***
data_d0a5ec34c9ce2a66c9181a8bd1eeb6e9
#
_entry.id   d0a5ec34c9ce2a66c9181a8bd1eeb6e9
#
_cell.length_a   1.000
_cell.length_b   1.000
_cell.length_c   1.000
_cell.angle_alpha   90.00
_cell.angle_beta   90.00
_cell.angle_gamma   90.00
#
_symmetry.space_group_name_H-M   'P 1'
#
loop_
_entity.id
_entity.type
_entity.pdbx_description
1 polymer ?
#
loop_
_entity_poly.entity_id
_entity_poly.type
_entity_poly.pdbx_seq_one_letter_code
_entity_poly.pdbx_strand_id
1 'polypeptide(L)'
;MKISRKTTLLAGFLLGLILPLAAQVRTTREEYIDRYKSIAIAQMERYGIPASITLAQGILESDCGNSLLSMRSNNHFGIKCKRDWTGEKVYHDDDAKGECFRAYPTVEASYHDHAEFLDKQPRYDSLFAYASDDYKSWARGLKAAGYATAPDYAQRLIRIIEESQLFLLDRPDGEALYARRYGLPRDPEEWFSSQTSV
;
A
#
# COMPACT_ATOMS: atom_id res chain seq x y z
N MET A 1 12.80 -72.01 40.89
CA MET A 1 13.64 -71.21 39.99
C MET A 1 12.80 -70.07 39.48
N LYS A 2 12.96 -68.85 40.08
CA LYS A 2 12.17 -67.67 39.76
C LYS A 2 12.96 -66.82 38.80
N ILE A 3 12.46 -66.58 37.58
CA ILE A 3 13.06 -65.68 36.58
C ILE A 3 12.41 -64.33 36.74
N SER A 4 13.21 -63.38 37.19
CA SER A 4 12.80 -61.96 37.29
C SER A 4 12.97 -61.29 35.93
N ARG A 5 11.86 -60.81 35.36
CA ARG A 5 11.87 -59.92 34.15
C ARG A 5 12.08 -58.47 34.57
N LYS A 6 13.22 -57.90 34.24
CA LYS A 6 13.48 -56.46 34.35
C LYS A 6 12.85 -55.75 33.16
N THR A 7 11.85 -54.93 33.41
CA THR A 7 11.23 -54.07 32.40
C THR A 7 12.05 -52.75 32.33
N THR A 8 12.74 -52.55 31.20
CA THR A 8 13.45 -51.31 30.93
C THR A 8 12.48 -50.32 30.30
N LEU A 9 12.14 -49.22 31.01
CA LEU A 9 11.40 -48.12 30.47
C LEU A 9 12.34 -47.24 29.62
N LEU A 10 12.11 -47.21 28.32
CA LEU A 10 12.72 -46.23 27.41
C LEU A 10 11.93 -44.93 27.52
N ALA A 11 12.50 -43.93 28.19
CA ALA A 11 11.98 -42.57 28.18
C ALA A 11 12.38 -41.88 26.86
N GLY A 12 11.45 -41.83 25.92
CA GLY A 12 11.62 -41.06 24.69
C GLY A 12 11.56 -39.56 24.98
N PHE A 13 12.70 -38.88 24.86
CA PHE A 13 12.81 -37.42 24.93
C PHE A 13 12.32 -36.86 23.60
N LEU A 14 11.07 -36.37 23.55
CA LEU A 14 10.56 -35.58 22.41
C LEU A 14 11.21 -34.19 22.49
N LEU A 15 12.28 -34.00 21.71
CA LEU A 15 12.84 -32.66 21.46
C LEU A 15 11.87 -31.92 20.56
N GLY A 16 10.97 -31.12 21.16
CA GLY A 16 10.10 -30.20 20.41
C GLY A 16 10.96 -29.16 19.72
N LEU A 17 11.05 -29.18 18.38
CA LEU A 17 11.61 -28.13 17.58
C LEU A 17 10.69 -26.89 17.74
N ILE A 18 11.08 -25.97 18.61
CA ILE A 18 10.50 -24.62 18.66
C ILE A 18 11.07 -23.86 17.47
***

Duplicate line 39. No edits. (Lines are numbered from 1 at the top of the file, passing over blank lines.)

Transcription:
C ILE A 3 12.41 -64.33 36.74